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NPR 12-21:Navigating Turbulent Waters 鱼教会了我如何克服生活的“逆流”

时间:2008-06-20 08:38来源:互联网 提供网友:海芋不屑   字体: [ ]
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Jimmy Liao had a difficult relationship with his short-tempered father. But he fondly remembers the fishing trips he took with his dad each Sunday. Liao is now a fish biologist. He says that fish have taught him how to swim through life's rough currents

Welcome to This I Believe, an NPR series presenting the personal philosophies of remarkable1 men and women from all walks of life.

I believe in mystery.
I believe in family.
I believe in being who I am.
I believe in the power of failure.
And I believe normal life is extraordinary.

Today a This I Believe essay about life’s obstacles from Jimmy Liao, he is the son of a seamstress and gym teacher from Taiwan. Liao was now a post-doctorate fellow in the department of neurobiology and behavior at Cornell University in Ithaca, New York. Here's our series curator, independent producer Jay Allison.

In addition to being a scientist, Jimmy Liao is an adventure sportsman, he skydives and bungee jumps for instance, but his believe and his scientific study derive2 from a more venerable sporting activity, fishing. Here is Jimmy Liao with his essay for This I Believe.

I believe in using the turbulence3 in my life. I learned this studying fish.

My mother and father emigrated from Taiwan to New York City to raise a family. They bussed tables at a Chinese restaurant and worked double shifts for years. On Sundays, my father and I would go out with our fishing rods. I was 2 years old when I caught my first fish in Prospect4 Park with my dad. No water was off-limits: golf ponds, marble quarries5, private estates. We packed a lunch and we took off. Sometimes we got in trouble and laughed about it later when we told the stories. Our best times together were spent trying to catch a fish.

But there was another side to my father. He had a temper, and sometimes he got angry and would hit me. In those moments of uncontrolled rage he could only see things his way; he would never let me win an argument. I was held under his will, unable to break out. When I challenged him, he struck me in the face. It didn't break me, but it left me petrified6, powerless and resentful. Just the same, come Sunday, regardless of what happened that week, we would fish together.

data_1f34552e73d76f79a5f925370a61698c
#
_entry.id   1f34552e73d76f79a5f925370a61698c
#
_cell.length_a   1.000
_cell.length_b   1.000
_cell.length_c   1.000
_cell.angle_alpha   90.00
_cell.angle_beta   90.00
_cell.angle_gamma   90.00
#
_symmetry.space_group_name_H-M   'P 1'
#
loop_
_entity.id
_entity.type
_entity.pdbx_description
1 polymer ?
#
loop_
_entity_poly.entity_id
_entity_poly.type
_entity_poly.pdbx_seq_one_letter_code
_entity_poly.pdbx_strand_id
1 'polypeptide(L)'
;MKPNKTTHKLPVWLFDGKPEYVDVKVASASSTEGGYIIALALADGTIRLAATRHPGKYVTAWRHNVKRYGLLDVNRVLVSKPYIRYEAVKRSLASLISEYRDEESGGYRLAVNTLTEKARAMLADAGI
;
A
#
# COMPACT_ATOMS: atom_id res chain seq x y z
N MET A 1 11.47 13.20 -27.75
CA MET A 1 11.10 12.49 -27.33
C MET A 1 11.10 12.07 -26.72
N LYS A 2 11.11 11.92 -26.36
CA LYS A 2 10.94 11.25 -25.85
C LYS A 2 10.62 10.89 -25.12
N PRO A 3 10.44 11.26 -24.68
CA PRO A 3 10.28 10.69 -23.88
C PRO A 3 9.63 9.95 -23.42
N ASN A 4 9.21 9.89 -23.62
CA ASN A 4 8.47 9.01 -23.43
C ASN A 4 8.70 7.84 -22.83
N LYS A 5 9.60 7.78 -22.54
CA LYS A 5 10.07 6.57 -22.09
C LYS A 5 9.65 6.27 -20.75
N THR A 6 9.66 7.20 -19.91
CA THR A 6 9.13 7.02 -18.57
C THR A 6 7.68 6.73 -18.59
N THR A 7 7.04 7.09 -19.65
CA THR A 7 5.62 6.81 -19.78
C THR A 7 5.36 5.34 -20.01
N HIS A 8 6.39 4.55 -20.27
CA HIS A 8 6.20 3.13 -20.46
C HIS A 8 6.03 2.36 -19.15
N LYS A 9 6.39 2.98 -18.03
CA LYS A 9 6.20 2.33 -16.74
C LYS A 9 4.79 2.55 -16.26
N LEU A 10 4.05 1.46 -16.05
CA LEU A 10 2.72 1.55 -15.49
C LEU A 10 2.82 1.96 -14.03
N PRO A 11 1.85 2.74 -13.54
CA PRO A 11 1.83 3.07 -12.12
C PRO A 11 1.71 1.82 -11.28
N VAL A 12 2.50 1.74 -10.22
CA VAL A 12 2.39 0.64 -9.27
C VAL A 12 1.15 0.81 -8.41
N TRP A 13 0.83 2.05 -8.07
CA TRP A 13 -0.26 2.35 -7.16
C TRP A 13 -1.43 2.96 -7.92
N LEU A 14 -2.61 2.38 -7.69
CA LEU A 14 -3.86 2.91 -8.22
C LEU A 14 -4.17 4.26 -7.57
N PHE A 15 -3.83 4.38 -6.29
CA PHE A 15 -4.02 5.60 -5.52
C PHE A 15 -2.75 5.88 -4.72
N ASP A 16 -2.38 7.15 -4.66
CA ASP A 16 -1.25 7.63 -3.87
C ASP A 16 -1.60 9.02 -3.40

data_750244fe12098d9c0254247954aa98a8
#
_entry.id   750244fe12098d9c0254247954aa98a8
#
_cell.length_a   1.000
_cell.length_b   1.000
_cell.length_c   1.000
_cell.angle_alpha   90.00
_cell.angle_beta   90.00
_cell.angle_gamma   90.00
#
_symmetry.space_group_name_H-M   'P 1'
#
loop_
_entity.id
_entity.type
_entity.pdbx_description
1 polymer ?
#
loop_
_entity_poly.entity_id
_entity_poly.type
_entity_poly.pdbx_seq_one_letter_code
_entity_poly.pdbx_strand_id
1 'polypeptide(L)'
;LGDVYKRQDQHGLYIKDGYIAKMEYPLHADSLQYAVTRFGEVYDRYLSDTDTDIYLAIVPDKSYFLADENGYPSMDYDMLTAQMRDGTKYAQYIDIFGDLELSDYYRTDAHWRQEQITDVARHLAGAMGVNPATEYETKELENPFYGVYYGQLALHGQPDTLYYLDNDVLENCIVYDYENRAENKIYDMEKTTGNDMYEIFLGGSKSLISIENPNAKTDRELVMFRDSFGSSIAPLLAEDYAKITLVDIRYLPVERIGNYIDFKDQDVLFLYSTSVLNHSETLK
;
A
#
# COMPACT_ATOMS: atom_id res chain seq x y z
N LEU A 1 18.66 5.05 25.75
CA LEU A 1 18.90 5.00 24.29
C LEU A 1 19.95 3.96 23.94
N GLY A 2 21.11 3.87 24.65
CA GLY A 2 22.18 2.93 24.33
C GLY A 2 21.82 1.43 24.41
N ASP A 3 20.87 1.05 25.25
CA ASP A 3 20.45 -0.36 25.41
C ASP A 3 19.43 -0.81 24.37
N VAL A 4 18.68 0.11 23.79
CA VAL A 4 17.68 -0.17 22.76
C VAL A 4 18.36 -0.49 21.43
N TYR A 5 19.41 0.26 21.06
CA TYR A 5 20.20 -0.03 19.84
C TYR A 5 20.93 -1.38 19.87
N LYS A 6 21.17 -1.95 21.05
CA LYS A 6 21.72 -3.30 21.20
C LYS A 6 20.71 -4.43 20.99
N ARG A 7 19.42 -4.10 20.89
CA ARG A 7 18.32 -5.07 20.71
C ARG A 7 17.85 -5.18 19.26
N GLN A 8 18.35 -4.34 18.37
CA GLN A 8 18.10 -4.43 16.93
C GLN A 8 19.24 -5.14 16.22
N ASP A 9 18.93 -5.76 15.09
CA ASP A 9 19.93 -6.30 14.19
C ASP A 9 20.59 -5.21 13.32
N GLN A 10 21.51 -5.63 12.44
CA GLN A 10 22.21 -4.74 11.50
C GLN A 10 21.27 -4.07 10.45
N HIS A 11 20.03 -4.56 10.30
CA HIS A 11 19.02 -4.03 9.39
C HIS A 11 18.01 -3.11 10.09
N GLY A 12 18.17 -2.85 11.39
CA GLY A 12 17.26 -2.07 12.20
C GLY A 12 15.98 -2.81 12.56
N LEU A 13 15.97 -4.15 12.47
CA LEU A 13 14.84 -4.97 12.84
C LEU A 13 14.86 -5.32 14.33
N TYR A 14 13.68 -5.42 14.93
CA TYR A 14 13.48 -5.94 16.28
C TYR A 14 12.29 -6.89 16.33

Years later, I followed my interest in fish to graduate school in biology. I was always a good student, but was often wracked with insecurity. I didn't have much confidence. I felt it was beaten out of me. I tried to find my direction but just ended spinning around and dissipating my energy. Then one night something wonderful happened. I was researching how fish swim in turbulent flow and discovered that they could surf on swirling7 eddies8 without using much muscle. What I suddenly realized was that obstacles could actually help you struggle less. That was what I'd needed to know for a long time.

I dove into my experiments and published them quickly — culminating in an article that made the cover of Science magazine — and I received my Ph.D. from Harvard in 2004. My parents took a rare day off from the restaurant and were at my side holding my hand when I stood to receive my diploma on a cloudy afternoon in June.

I believe I can get around the obstacles in my life not by fighting them, but by yielding to them and pushing off from them. It is what Taoists call Wu Wei, literally9: to go with the flow. Now I can take the energy of my father's violence and move through it, to surge past that turbulence. I could let my father be himself without giving up on myself. This is different from forgiveness. It's the way I choose to define the events in my life — by my response to them.